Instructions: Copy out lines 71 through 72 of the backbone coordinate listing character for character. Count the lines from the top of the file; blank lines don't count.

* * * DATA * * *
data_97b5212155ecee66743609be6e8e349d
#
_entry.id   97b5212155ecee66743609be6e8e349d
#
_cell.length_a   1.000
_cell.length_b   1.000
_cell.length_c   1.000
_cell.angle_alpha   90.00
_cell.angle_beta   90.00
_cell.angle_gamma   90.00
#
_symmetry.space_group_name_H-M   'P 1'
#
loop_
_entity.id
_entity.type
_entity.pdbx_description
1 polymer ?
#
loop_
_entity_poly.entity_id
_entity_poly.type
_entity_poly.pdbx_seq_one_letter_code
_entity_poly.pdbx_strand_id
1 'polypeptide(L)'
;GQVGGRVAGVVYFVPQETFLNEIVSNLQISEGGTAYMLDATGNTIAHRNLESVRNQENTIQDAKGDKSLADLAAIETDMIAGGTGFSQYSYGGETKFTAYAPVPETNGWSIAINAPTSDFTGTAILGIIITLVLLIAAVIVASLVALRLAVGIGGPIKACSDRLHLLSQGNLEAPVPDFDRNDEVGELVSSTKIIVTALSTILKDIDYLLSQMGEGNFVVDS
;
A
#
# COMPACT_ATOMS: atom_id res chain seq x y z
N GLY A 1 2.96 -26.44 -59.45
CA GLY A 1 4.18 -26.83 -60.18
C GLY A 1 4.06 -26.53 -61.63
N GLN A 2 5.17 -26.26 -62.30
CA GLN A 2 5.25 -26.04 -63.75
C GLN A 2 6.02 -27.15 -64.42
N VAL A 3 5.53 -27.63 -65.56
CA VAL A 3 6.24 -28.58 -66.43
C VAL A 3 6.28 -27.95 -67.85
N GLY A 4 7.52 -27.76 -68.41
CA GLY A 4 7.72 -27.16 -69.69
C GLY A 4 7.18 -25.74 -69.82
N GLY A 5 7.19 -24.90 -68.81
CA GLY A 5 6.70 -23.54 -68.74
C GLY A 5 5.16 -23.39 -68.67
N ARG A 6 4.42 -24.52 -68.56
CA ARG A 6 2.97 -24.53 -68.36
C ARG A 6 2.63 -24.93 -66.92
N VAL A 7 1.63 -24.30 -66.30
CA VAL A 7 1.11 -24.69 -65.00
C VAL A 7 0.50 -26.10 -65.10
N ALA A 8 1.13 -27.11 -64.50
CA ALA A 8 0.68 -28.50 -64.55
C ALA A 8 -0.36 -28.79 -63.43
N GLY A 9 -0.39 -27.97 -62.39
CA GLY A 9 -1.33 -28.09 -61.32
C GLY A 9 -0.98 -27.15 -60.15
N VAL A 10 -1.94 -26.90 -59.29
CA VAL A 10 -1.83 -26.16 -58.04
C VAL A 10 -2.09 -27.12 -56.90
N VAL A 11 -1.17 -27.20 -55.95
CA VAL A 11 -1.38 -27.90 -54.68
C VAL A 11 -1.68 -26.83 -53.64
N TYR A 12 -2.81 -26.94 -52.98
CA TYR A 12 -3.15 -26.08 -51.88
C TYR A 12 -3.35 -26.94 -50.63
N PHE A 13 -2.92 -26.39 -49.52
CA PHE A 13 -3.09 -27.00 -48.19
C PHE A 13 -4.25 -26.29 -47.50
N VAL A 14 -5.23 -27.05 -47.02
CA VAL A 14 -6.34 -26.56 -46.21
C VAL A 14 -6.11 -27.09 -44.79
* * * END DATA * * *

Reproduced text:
CA VAL A 14 -6.34 -26.56 -46.21
C VAL A 14 -6.11 -27.09 -44.79